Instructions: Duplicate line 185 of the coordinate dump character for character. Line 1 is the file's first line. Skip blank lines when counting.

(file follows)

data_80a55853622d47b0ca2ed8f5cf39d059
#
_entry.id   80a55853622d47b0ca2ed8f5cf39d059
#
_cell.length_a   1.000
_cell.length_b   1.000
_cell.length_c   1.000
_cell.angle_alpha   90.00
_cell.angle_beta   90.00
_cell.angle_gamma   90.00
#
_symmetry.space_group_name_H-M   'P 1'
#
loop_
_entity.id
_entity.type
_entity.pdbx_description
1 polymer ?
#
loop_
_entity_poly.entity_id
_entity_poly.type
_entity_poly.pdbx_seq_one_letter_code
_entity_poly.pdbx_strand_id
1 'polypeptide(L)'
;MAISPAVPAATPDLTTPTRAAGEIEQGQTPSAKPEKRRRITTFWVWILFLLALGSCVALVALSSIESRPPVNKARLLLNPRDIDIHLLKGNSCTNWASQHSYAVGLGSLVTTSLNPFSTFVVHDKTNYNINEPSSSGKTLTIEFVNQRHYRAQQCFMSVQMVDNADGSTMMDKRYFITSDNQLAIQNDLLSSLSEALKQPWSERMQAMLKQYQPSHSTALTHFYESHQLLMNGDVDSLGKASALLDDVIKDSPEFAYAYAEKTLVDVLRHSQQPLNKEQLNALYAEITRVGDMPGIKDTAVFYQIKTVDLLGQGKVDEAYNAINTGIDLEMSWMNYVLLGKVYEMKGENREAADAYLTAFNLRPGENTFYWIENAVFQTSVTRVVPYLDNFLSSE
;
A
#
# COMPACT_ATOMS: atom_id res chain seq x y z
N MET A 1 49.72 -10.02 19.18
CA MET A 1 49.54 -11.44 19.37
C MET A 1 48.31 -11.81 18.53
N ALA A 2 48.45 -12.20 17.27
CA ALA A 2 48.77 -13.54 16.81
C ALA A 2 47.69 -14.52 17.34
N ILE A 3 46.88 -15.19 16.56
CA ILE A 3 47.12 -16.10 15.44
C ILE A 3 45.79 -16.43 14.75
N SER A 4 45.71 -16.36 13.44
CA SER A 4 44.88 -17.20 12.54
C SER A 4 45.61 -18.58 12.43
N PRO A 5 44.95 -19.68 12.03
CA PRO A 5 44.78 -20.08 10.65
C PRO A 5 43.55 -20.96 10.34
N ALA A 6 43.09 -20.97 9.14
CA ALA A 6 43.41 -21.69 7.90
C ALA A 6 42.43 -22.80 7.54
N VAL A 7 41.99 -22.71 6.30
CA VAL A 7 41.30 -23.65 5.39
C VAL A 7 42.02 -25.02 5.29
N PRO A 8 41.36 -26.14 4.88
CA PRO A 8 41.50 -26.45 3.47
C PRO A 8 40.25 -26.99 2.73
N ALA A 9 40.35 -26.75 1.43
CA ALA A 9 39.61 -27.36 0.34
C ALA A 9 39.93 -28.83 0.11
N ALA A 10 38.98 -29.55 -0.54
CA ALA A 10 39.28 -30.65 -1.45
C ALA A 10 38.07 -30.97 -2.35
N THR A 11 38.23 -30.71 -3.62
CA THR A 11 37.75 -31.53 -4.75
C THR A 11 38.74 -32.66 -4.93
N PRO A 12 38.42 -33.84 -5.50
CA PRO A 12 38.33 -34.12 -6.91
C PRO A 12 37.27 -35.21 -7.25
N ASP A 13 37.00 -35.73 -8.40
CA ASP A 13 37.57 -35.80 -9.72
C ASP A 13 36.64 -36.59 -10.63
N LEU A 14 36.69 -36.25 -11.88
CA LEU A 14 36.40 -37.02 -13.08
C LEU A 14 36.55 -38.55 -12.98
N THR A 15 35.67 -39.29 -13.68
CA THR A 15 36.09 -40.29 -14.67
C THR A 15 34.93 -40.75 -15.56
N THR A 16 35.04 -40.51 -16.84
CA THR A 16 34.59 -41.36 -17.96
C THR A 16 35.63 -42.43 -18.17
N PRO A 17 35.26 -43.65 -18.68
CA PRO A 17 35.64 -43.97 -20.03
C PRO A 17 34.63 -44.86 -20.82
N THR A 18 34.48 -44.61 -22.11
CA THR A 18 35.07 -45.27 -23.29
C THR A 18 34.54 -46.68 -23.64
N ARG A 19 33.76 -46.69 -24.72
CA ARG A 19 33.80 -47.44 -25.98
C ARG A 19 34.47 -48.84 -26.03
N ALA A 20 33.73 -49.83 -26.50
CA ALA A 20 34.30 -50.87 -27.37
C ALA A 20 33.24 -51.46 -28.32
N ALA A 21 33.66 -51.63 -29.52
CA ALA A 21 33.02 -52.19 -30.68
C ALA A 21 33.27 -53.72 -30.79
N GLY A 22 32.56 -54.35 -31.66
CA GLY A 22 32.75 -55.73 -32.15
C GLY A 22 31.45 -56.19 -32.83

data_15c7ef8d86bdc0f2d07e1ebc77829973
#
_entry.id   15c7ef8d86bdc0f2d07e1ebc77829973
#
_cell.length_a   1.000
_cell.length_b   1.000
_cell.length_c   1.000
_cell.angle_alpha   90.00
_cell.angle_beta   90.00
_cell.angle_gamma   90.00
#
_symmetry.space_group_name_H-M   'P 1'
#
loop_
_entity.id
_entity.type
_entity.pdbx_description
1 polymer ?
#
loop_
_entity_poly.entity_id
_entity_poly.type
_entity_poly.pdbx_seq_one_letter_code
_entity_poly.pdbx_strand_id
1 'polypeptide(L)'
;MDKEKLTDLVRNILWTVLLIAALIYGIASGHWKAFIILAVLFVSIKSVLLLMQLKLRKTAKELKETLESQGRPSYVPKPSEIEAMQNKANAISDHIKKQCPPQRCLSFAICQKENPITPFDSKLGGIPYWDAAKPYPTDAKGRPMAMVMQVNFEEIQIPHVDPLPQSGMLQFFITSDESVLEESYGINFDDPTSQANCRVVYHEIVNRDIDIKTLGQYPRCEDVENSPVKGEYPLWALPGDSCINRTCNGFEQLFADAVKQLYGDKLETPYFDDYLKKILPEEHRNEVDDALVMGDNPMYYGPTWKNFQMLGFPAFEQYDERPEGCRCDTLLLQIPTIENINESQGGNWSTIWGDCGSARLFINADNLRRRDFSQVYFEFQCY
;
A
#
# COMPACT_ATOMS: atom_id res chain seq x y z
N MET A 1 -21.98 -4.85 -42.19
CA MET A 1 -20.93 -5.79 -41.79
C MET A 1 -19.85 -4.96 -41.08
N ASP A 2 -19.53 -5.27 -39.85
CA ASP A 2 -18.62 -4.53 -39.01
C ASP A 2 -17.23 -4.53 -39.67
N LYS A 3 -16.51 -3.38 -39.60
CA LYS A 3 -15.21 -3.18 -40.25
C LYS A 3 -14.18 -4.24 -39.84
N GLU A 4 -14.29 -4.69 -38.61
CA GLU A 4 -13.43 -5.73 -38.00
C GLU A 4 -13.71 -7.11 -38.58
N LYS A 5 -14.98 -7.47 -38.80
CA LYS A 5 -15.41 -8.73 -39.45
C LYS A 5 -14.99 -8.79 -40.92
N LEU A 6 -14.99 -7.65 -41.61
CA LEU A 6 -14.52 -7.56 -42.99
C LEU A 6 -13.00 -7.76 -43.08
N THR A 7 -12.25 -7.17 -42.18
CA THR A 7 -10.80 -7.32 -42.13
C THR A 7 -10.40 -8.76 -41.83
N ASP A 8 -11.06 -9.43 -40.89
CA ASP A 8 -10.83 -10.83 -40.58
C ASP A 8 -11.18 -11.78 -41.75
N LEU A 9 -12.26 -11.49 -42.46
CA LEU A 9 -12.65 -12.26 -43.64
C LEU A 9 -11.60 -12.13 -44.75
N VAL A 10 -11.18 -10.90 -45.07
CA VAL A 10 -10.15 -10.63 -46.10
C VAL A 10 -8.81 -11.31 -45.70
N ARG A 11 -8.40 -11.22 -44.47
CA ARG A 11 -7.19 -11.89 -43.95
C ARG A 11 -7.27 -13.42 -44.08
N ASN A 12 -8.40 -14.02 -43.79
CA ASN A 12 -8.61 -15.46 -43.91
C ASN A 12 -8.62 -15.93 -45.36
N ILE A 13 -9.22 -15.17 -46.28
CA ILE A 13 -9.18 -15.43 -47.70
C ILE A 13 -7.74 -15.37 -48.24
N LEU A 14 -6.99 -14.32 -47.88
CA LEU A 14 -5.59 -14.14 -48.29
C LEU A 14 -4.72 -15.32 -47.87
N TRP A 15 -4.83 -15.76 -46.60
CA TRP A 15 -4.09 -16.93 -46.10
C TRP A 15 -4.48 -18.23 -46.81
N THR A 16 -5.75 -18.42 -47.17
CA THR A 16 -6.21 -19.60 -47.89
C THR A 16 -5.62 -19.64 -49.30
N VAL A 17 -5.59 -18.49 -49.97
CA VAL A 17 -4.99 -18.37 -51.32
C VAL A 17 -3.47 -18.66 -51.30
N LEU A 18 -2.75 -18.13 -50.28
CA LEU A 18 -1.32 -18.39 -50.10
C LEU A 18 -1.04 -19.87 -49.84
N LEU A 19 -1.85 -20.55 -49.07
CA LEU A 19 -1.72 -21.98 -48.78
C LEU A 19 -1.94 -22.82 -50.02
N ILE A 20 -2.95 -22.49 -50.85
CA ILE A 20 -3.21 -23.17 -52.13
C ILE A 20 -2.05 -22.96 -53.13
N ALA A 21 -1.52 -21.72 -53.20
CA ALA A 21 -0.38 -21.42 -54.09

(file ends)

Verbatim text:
CA ILE A 20 -3.21 -23.17 -52.13